British Columbia-based helicopter operator Helijet International has placed firm orders for four of Beta Technologies’ Alia air taxi.
The deal includes options for a further four electric vertical take-off and landing (eVTOL) aircraft and represents Beta’s first sales in Canada, the companies said on 31 October.
”We are committed to introducing and integrating zero-emission, vertical lift technologies and related… infrastructure in the communities we serve,” says Danny Sitnam, Helijet’s chief executive.
Helijet plans to transform its current heliport infrastructure to ”meet future urban air mobility vertiport standards” and to accommodate the battery-powered aircraft, he adds.
The companies call the deal the “first Canadian air carrier purchase” of eVTOL aircraft.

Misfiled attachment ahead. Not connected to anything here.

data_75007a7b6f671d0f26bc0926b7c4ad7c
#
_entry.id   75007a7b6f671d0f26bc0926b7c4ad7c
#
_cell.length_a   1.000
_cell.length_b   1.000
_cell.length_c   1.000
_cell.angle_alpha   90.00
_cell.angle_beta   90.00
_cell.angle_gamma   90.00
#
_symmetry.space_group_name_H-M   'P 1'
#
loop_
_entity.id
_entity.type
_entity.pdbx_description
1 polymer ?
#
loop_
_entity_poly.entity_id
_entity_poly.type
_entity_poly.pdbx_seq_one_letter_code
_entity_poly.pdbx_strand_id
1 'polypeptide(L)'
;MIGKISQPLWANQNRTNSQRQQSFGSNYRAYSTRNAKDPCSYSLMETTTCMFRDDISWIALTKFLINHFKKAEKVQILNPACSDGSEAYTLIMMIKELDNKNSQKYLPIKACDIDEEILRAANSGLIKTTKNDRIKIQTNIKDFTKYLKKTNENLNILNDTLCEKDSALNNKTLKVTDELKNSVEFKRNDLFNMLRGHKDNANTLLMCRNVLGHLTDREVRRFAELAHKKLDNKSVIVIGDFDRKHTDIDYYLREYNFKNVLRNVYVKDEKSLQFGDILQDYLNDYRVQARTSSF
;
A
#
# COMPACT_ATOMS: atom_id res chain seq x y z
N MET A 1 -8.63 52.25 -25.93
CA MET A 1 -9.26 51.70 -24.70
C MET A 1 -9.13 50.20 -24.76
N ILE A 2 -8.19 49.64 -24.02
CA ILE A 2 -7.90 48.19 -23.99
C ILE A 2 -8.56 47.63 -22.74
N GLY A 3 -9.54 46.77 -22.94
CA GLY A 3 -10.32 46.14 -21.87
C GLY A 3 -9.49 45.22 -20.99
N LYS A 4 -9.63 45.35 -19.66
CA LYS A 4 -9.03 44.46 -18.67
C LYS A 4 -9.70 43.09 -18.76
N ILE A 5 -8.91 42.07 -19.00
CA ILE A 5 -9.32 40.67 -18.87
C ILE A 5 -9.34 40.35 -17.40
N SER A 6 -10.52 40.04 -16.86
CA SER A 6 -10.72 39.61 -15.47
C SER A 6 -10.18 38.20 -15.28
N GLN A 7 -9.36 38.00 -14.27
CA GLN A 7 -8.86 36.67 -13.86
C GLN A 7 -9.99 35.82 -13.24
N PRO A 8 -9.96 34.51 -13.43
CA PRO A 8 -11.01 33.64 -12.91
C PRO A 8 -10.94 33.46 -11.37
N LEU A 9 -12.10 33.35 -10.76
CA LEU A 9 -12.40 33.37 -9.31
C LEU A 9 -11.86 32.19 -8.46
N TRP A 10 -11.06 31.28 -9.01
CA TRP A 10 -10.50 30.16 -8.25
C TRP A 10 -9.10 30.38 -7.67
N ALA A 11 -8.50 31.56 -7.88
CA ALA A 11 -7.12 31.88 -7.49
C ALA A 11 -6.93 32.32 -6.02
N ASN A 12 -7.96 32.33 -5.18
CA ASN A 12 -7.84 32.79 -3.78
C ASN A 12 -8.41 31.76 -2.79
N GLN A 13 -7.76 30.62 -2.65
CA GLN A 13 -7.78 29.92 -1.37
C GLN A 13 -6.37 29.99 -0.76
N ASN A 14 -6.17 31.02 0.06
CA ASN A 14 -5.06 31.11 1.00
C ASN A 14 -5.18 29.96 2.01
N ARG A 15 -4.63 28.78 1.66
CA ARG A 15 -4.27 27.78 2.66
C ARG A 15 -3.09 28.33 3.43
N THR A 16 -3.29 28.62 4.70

Helijet plans to use the one-pilot, five-passenger Alia as part of its existing network of helicopter routes, ”providing quiter, lower cost, sustainable air transportation for travellers in southwestern British Columbia and the Pacific Northwest” of the USA.
The company operates scheduled flights between the cities of Vancouver, Victoria and Nanaimo. Alia has demonstrated a range of up to 336nm (622km) on a single charge.
Alia has “tremendous potential to enhance Helijet’s provision of emergency response, air ambulance and organ transfer services, as well as support rural and remote communities that do not have access to affordable and convenient air services”, the companies say.
Beta is pushing for certification of its eVTOL in 2026, and recently delivered its first aircraft to the US military.
On 26 October, the company said one of its Alia types had safely landed at Eglin AFB in Florida, completing a more than 1,700nm multi-stage flight through 12 states along the USA’s eastern coastline.
Headquarted in Vermont, the company already has a presence in Canada with its research and development facility based at Montreal’s Pierre Elliott Trudeau International Airport.